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This advice comes from Dr. Ruth A. Palmquist, Assistant Professor, Graduate School of Library and Information Sciences, University of Texas at Austin

Most institutions of higher education produce a statement covering ethical teaching practices, but such a statement can often be buried deep within a larger Handbook for Instructors. So here are some general areas that should be considered in a higher education setting.

Honesty - Perhaps the primary characteristic for a university instructor is a commitment to honesty and integrity in all aspects of the educational process. This would include keeping promises made in the syllabus, in assignments, grading rubrics, and even class and office hour scheduling.

Fairness - Because grading is often seen as subjective, an education ought to do as much as possible to make the grading process as open and objective as possible. Many educators now do this through the creation of grading rubrics, which attempt to create unambiguous grading criteria that the students can see prior to submitting work for evaluation.

Respect for Persons - At all times, the instructor needs to foster a respect for others. This would mean communicating and modeling to students that there should be mutual respect among and between all persons -- the students for each other and for the instructor. This means that the classroom should remain an area free of verbal abuse, intimidation, or harassment in any form. The instructor should show respect and courtesy to students during any interpersonal interactions and in responding promptly to students' need for help or feedback.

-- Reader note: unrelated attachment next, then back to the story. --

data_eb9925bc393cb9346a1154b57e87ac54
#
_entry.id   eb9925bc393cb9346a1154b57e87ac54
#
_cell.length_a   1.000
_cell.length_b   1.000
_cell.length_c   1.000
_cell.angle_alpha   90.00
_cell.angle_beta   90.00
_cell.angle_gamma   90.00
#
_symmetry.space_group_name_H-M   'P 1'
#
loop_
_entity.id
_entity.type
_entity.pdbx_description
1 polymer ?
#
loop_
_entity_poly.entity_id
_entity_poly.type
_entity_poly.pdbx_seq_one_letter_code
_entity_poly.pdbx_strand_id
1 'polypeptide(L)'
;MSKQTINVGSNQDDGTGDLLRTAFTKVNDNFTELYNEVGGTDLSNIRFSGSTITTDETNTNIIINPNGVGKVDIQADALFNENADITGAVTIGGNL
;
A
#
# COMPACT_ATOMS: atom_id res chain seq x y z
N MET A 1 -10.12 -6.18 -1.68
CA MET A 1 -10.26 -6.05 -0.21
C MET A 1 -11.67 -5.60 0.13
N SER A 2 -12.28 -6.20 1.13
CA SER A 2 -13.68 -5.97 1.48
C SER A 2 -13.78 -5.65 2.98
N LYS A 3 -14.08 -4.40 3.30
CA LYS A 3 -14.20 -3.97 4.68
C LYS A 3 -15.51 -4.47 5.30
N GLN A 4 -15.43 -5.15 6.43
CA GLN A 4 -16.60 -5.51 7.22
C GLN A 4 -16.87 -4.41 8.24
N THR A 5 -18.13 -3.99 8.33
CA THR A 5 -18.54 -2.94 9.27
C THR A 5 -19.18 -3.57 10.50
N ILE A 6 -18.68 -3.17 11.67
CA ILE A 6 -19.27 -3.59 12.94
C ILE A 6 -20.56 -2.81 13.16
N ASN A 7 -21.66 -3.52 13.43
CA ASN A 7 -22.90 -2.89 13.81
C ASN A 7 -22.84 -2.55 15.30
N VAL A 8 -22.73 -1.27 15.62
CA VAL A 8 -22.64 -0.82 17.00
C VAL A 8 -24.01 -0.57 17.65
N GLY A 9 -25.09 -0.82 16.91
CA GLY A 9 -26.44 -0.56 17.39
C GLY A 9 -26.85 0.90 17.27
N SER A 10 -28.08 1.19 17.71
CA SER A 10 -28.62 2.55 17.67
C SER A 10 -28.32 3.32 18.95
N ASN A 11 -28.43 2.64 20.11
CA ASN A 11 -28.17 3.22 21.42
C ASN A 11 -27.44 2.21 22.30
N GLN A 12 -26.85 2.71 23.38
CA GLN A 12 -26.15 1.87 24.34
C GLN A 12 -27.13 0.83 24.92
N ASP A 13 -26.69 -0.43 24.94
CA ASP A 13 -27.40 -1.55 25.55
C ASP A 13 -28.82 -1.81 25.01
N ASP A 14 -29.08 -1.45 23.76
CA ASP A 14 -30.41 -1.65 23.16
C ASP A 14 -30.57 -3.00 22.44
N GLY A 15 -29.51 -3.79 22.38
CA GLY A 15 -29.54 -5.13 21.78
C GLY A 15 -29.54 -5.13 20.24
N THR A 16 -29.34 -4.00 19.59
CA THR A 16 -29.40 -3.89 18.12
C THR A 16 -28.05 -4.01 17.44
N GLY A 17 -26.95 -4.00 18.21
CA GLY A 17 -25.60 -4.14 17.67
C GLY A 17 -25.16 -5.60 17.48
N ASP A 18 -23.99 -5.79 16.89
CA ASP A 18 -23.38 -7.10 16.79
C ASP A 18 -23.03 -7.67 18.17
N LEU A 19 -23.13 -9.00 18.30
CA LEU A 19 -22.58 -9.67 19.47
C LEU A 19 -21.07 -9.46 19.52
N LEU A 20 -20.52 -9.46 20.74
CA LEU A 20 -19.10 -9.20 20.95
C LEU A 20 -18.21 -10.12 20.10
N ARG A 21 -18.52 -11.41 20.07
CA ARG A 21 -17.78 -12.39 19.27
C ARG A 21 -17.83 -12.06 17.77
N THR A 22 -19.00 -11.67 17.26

Content Competence - An educator should do the needed reading and professional activities necessary to keep course content current, accurate, and appropriate to the student's program of study.

Pedagogical Competence - An educator should be aware of alternative instructional methods or strategies and be willing to select those methods that are most effective in helping students achieve the course objectives.

Student Confidentiality - Student grades, letters of evaluation, and/or forms of communication should always be treated in a confidential manner. Release of any student information should be made only with the student's consent.

Student Development - The essential responsibility of the educator is to contribute to the intellectual development of the student, so the educator should avoid actions or comments that exploit or discriminate or any other behavior that might detract from the student's development.

Related Resources: 
Thompson, Meryl and John Tomlinson. Professional Ethics and the Teacher. Trentham Books, 1997. 


About the Author: Ruth has a Ph.D. in Information Transfer from Syracuse University and an MA in Library Science from the University of Iowa. Her research and publications are in the fields of information seeking and information architecture. In over 35 years in academia, Ruth has taught at Syracuse University, the University of Tennessee at Knoxville, the University of Texas at Austin, and the University of North Carolina Chapel Hill.